President Bola Tinubu has vowed to tackle illicit use of drug in Nigeria by raising consciousness of the threats that it poses to society.
He equally warned against the social and structural stigmatisation of drug use victims, which he said prevents them from accessing needed care and support.
Speaking on the occasion of the celebration of the United Nations International Day against Drug Abuse and Illicit Trafficking at the Presidential Villa, Abuja on Monday, he expressed his endorsement of the theme of the celebration which is “People First: Stop Stigma and Discrimination, Strengthen Prevention”.
He said the theme stresses the imperative to prioritize the well-being and dignity of individuals affected by drug abuse, recognising their inherent worth and the importance of providing them with effective prevention and treatment interventions.
Tinubu stated: “We could not agree less with the importance of this theme now that the most vulnerable population, especially women, young people, people living in marginalised environments, high-risk drug users, people displaced by armed conflicts or natural disasters and people in rural settings, are exposed to stigma, discrimination and exclusion from mainstream opportunities.
“These groups often face barriers in accessing the healthcare and social services within the society in addressing their drug use problems. Therefore, interventions to address drug use and its associated consequences need to be mindful of the fundamental rights of every individual.
“Stigma both social and structural, which continues to affect people who use drugs and implicated as one of the most common barriers to access support and services must be removed.”
The president noted that educating the citizenry on the dangers of drug abuse and the need to stop stigma and discrimination is crucial, calling for support for those affected.
He added: “We must empower our youth with the knowledge and skills they need to make informed decisions about their lives and provide victims of drug abuse with the resources they need to avoid falling victim to drug abuse.
“We must also support those who are struggling with drug addiction, and provide them with treatment and necessary support they need to overcome their addiction.
“In the face of these challenges, it is imperative that we adopt a people-centered approach that focuses on prevention and treatment as key pillars of our response.”
Tinubu reaffirmed his administration’s commitment to combating drug abuse and illicit drug trafficking, assuring: “We will tackle the drug menace and its associated consequences in all forms.”
He urged governments, international organizations, and civil stakeholders to take urgent actions to protect society, and all people by tackling the problem of illicit supply and abuse of drugs, to help raise consciousness of the threats that it poses to society.
Speaking at the occasion, the Speaker of the House of Representatives, Tajudeen Abbas, stressed the need for empathy for drug use victims, saying that addiction is not a death sentence.
Represented by his deputy, Benjamin Kalu, he expressed the readiness of the National Assembly to support all Federal Government policies that engender gainful engagements of Nigerians, especially the youths who are prone to drug abuse.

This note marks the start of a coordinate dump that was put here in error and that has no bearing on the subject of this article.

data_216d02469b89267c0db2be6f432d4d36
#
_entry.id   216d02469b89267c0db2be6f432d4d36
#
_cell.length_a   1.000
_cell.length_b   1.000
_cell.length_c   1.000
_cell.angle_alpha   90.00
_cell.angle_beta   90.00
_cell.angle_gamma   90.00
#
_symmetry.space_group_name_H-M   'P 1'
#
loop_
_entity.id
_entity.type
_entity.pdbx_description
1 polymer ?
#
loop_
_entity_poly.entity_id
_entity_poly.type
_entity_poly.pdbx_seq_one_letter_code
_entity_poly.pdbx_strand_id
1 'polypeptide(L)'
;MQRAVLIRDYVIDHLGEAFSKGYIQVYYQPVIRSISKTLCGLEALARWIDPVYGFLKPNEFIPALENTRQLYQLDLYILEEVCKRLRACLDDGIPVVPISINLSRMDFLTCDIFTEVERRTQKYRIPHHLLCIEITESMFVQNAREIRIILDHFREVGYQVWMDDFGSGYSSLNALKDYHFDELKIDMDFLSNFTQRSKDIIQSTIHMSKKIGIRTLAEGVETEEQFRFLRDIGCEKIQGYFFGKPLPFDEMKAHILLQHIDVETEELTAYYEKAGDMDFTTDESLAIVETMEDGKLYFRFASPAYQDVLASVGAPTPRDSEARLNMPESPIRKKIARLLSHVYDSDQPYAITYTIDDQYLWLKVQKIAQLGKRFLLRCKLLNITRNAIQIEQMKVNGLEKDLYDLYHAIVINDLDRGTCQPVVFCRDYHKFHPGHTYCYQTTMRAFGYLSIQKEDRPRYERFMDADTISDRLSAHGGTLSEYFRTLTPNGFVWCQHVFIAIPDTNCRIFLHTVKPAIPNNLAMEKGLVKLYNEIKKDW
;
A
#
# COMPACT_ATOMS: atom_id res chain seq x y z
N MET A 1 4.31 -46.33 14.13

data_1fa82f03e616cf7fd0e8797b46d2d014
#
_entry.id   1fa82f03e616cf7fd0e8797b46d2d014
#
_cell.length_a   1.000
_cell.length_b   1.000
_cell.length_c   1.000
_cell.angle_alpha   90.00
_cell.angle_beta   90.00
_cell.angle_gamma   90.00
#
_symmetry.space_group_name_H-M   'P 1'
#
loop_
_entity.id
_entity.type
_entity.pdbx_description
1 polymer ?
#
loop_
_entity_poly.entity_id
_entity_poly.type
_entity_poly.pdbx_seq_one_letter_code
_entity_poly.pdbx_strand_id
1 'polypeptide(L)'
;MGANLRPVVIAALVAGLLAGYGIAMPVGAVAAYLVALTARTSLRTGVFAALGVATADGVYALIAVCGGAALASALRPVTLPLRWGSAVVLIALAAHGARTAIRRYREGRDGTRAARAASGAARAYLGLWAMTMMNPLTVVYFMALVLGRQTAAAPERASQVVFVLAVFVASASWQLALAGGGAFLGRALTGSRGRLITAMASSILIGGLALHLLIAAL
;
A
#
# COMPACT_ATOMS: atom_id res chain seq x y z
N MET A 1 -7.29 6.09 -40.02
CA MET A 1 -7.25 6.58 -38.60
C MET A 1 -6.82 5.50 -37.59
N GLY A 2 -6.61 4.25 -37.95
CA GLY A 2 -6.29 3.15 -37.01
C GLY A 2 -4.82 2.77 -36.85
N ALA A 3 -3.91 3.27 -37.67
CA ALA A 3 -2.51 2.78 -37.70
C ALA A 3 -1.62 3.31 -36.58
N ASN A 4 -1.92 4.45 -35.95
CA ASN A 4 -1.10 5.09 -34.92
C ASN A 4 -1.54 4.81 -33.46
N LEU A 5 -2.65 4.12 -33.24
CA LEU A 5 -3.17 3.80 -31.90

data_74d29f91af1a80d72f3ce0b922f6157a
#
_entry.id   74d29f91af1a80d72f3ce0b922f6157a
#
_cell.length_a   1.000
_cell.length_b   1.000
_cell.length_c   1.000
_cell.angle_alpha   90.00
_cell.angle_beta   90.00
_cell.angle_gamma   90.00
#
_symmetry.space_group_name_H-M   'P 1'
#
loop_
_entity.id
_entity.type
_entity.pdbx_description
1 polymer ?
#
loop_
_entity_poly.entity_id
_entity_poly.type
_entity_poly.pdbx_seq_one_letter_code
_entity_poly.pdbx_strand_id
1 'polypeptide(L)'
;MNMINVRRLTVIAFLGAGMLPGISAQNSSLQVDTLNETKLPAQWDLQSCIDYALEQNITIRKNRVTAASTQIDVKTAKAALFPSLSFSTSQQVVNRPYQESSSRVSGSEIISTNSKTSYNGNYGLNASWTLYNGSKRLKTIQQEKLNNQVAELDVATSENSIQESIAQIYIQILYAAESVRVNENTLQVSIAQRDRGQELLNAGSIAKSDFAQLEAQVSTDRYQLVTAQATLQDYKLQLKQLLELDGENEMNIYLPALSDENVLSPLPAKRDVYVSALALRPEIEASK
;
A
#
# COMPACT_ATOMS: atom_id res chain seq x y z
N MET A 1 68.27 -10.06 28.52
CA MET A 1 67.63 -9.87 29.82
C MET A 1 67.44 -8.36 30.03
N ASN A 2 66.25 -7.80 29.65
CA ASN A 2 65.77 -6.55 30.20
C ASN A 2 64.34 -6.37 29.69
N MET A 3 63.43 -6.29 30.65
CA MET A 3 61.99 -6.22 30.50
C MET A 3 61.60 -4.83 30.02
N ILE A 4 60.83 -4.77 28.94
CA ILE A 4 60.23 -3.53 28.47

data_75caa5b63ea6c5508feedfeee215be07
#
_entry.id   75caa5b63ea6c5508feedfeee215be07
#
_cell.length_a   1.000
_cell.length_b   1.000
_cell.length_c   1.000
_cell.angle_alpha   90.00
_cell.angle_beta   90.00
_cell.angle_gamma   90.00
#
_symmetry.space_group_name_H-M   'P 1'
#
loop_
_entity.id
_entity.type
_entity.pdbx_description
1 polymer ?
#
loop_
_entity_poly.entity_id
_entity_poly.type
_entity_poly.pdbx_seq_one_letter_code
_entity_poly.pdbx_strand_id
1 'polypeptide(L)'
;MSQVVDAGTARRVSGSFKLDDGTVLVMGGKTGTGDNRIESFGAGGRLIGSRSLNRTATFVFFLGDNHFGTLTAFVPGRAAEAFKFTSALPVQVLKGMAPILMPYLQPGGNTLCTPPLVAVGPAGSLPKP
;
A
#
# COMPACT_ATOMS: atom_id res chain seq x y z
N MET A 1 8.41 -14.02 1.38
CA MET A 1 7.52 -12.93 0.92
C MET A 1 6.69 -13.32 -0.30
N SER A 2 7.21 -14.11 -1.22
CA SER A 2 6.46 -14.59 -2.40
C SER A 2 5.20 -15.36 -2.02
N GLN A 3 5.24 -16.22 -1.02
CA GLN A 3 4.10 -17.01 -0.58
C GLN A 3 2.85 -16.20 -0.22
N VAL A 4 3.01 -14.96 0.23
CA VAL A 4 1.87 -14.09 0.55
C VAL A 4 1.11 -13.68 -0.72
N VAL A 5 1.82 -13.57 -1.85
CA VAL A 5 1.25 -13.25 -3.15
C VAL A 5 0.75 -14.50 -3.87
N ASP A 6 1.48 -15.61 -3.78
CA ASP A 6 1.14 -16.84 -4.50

He advised that the treatment of drug abusers and their families with empathy, respect and dignity should be ingrained in the strategic approach to the ongoing fight.
“Drug addiction on its own is not a death sentence. Therefore, members of society who are battling drug addiction deserve our support and encouragement to enable them to overcome the addiction,” the Speaker stated.
Earlier, Chairman and Chief Executive Officer of the National Drug Law Enforcement Agency (NDLEA), Brig Gen Buba Marwa (rtd) said that the agency cannot win the war against illicit drugs without the active collaboration of all stakeholders.
He also cautioned that rather than stigmatising individuals under the web of drug addicts, such persons deserve sympathy and support.
He said: “By focusing on “People First,” we recognize that individuals struggling with drug abuse are not defined solely by their addiction.
“They are human beings with inherent dignity, deserving of understanding, empathy, and support. Hence, we must work to break down the barriers that prevent people from seeking help and foster an environment where they feel safe, respected, and encouraged to access the necessary treatments and interventions.
“A crucial part of this assignment is addressing stigma and discrimination in attitudes and practices that create additional hurdles for those seeking assistance. Our prejudices hinder their access to healthcare, employment, and social support systems.
“By raising awareness, educating communities, and promoting acceptance, we can challenge these harmful stereotypes and foster a society that embraces individuals on their path to recovery.”
Speaking on behalf of MTN Foundation, who are partners with the NDLEA, the chairman, Julius Adelusi-Adeluyi, whose speech was read by Dennis Okoro, stressed that the “fight against drug abuse is everyone’s fight,” saying that it must be intensified to rid the system of the menace
He described the scourge of substance abuse as “a clear and present danger, more so as the statistics indicate that a staggering number of people are caught in its snare.
“We must tackle this as a situation of national emergency; deploying the use of policy and partnerships as a strategy to contain this scourge.
“Distinguished guests, as a matter of urgency, we must scale up this fight against illicit drug use so we can, in the shortest possible time, have a nation free from drug abuse. The event ends today, but the conversation must continue.”
SOURCE: Nigerian Tribune